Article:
Altough a logo does not itself give a description of your products or an overview of your services, it acts as a signature for those things. It is a beacon, meant to stand out, and be easily recognizable in daily life amidst the myriad of other advertisements; it is a signpost in the memory of your potential customers, directing them to you when they find themselves in need. It doesn't matter how incredibly superior your products may be if no one's buying them. If you want to set yourself apart, and ultimately make a lasting impression, a well-designed logo is critical.

Unfortunately, the practice is not as simple as it may seem. In fact, it takes a lot of careful creativity, design experience, and an artistic eye. We encourage you to begin conjuring concepts to what your logo could look like -- you may find yourself having a lot of fun coming up with ideas.

Here at Hazel Digital Media, we have years of experience creativing effective logo designs for companies across the country of widely-varying industries. It's something we love to do, and have therfore committed ourselves to understanding the science and art of. We would love to work with you in coming up with ideas, creating a memorable logo / brand identity, and ultimately helping you to distribute it. Call or Contact Us today to learn more about our Logo Design process.

Email Marketing, Pt. 1: The Subject Line

23 September 2019

Welcome to the digital age! Never has there been a better time to get your message to the masses, or to place your product in the hands of target markets. Only one problem: greater amounts of information = greatly lowered attention spans. Don't worry, you've come to the right place, and this post is going to teach you how to pack a punch with your messages, and perfect the art of Email Marketing.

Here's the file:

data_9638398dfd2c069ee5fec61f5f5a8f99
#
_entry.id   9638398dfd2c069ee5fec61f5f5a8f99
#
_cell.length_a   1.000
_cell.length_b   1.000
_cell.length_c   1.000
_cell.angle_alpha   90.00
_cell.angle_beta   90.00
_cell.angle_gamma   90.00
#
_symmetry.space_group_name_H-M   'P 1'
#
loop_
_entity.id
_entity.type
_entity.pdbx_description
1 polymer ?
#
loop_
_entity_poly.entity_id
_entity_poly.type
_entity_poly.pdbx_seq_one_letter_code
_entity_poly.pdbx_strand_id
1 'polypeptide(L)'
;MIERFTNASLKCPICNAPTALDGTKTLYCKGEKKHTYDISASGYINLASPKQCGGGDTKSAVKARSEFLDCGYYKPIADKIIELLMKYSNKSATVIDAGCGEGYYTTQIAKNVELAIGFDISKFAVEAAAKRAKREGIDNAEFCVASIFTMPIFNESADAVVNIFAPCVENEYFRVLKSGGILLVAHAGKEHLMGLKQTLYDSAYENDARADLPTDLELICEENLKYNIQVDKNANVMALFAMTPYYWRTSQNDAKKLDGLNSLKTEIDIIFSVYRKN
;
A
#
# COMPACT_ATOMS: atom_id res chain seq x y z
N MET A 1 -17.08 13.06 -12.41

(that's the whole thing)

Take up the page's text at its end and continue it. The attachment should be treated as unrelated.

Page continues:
First thing's first: how do you get your message read? How do you make it stand apart from the hundreds of others that are inevitably pouring into inboxes? The almighty Subject Line is the one chance you get for a first impression, so choose your words carefully, and say it with style. Here are some tried and true practices for picking the perfect words.


Do -Go Local! People are more prone to respond to what's going on in the city they live in, so if you're in the same place, make a note of it.

-Ask Questions Questions are proven to perform better, so try building intrigue by piquing the interests and hobbies of your target.

-Use As Few Words As Possible Easy does it. Your subject line will stand out with a few well-placed words, rather than a full-on explanation -- save the meat for the actual message (remember that whole attention span thing from earlier?) For rule of thumb's sake, try to keep it between 20 - 40 characters, with 50 as your max.


Don't -Use Special Symbols. Using hearts or emoticons is certainly tempting, but it's kitschy, and strongly associated with spammers. Stick to what you see on your keyboard.

-Insert "Re:" or "Fwd:" Unfortunately, this can greatly invalidate your message. Make it seem like this email is completely unique, straight from you to them.